I offer the following for entertainment value; it may be of interest to some.
As a non-academic, I am going to offer some possibly useful theoretical context from academia that has helpful when I need to understand and engage particularly tough problems. Although it seems to have fallen out of vogue in more recent organizational management theory, I remain a big fan of the problem solving approach of "systems thinking" / "systems theory" (hereinafter "ST" for brevity), as a general approach to high-stakes, complex and/or dynamic problems. I think I have always been somewhat pre-disposed to think in this manner, but was exposed to ST as a formal doctrine and its organizational change leadership applications in b-school. Essentially ST is a discipline that recognize/engages the reality that complex and dynamic real-world problems exist as intricate and interconnected ecosystems that are multivariate and are laced with numerous relational/influential process loops that must be (at least) fundamentally understood and engaged to have any hope of creating a net-constructive solution. I.E passengers are not equipped to go into the 747 cockpit and start throwing switches & levers if they don't like the ride. Regarding ST and high-stakes human issues (like COVID) If we don't deal with the complication of the system dynamics it is very easy, while trying to save lives, to end up killing more people. The following link (https://thesystemsthinker.com/systems-thinking-what-why-when-where-and-how/ ) says it much more succinctly: "Systems thinking expands the range of choices available for solving a problem by broadening our thinking and helping us articulate problems in new and different ways." For those interested,, Peter Senge has a few nice works on it; I like at least the first 1/2 of his 5th Discipline book and his annotation style to capture and explain complex system dynamics as a story. ST has a tendency to generate much higher quality solutions that tend to do better in avoiding the aftermath of an excessively "hold my beer"/knee-jerk/fire-ready-aim oriented approach. Low resolution responses to high resolution problems, as we know, are often net counterproductive due to unintended consequences...those unintended consequences being due to unidentified/unattended system dynamics. ST also helps illustrate why there can never be perfect solution to complex problems, but seeks to accept a solution that minimize bad outcomes and maximize good outcomes. I think we humans naturally use what academics have formalized as ST when we consider big challenges, and it should certainly be in play when considering our personal/national positions on the future handling of the COVID situation. Speaking of un-intended consequences, I read this last night:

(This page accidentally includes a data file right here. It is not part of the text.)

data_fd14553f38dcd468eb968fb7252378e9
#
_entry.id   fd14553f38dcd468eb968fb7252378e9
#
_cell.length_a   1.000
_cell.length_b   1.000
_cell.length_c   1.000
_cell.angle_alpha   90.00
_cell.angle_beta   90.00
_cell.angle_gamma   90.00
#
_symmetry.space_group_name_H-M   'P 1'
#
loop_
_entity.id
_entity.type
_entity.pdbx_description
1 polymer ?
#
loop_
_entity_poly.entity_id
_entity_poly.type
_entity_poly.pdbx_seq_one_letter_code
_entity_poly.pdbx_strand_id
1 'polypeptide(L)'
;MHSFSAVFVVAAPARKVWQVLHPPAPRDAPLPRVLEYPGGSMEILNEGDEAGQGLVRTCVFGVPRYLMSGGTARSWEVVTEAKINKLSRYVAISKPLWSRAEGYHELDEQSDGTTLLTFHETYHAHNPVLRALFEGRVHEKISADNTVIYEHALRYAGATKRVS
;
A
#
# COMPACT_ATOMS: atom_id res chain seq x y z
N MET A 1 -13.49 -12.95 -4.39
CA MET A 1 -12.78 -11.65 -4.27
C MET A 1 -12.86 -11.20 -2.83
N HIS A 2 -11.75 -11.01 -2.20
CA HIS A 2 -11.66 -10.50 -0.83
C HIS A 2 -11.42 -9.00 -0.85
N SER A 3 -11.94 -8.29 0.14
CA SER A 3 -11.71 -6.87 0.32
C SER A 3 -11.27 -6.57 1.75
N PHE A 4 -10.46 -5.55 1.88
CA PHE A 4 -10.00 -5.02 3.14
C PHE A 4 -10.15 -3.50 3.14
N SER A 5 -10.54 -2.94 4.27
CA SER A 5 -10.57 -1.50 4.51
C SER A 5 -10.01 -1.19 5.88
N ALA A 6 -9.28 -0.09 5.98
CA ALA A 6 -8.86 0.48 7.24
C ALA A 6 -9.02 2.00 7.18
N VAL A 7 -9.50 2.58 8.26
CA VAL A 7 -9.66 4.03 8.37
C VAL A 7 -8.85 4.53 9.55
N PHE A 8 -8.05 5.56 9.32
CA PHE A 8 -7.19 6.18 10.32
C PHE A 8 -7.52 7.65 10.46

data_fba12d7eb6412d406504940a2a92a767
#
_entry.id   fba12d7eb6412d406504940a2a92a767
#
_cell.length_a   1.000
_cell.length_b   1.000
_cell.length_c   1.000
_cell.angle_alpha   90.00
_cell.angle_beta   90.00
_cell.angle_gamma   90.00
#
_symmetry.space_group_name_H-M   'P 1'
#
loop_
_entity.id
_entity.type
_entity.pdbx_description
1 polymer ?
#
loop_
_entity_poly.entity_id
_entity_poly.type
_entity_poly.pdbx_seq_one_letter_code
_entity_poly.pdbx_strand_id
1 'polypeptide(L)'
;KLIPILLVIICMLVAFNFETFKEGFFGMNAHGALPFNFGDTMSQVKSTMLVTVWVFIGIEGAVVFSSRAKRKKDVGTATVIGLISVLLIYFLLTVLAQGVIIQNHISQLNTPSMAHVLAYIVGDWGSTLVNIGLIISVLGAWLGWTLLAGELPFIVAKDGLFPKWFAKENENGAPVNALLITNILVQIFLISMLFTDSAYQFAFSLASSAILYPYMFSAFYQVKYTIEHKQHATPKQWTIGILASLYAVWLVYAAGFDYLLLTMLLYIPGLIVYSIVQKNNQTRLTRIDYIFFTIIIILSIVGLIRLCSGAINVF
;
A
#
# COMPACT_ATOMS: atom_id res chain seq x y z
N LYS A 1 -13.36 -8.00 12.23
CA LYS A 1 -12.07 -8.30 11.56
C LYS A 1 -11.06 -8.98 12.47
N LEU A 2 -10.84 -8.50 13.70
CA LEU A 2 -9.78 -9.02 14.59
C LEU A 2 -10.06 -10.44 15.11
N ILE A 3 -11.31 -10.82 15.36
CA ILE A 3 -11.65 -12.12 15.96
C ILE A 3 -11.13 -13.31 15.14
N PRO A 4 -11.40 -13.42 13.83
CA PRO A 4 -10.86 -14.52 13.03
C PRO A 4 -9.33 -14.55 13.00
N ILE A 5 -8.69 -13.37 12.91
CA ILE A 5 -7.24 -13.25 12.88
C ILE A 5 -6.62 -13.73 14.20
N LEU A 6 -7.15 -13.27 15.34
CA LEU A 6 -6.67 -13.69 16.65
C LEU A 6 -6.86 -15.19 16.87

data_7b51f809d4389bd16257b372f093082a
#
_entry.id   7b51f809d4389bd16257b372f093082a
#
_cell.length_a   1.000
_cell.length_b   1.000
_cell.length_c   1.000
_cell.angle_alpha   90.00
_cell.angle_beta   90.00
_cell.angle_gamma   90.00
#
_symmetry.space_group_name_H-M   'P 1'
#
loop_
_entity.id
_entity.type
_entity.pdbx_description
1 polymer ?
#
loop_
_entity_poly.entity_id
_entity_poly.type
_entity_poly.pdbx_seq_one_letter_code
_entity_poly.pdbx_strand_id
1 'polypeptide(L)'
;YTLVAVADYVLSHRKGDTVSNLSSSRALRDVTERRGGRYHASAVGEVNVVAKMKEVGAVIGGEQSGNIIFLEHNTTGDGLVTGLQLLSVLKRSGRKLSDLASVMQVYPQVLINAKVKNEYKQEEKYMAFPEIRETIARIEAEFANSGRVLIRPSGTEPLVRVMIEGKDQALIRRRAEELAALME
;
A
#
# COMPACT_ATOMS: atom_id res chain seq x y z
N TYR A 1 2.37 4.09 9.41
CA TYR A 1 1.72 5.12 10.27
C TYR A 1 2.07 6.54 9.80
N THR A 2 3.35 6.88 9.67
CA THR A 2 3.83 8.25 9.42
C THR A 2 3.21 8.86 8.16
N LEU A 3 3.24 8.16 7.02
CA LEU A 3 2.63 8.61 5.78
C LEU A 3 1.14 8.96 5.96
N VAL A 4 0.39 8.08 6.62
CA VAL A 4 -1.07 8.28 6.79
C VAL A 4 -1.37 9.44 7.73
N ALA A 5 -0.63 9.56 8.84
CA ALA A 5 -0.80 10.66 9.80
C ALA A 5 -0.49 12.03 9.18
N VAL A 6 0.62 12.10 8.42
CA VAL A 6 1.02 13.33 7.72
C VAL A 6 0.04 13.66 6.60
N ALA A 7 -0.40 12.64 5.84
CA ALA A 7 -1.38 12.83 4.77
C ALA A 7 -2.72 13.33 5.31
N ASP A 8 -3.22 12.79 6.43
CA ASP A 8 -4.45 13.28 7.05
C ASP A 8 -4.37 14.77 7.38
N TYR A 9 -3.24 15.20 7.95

“While dealing with a COVID-19 pandemic, we are also on the brink of a hunger pandemic,” David Beasley told the council. “There is also a real danger that more people could potentially die from the economic impact of COVID-19 than from the virus itself.” “There are no famines yet,” Beasley said. “But I must warn you that if we don’t prepare and act now — to secure access, avoid funding shortfalls and disruptions to trade — we could be facing multiple famines of biblical proportions within a short few months.” The WFP had already estimated that 135 million people would face crisis levels of hunger or worse in 2020. But with COVID-19, an additional 130 million people could be pushed to the brink of starvation by the end of the year.
If the successful outcome metric is saving lives - currently there are 228K global deaths (the metric) attributed to the virus per Google this AM -, consider even if this person is 85% overstating the case in his report to the UN (he is asking for money - $2B), we would have to have a massive increase in COVID deaths (metric) by the end of the year to approach break even with what may be largely policy based economic slowdown induced deaths (metric). I only offer the forgoing to suggest that the stakes of these type of challenges really require that we reflect and deeply interrogate assumptions on what outcomes are desirable/reasonable/possible/sustainable etc... and how much treatment we are giving all sides of the issue, Viral, Economic, Political, human rights/freedoms/responsibilities/limitations/supply chain inertia & fragility etc..
It actually may be that we are on the right track with measured social exposure management at the cost of economic impact to save lives.It may also be that those same measures may net big negative results in terms of saving lives because we didn't really look hard at how the who ecosystem is wired together. I will say that I haven't seen a lot in the way of the justifications for, scope and duration of social distancing policy giving consideration or serious credence to medium/long-term human costs of implementing that policy. The stakes are high, perhaps that side should be very seriously looked at. We may find that the current global economy is simultaneously more fragile and critical to a massive number of lives and livelihoods than we have even imagined. We may also find that we humans are being a bit precocious in imaging we have enough information, intelligence and influence to jump in and prescribe sweeping actions to global-level events.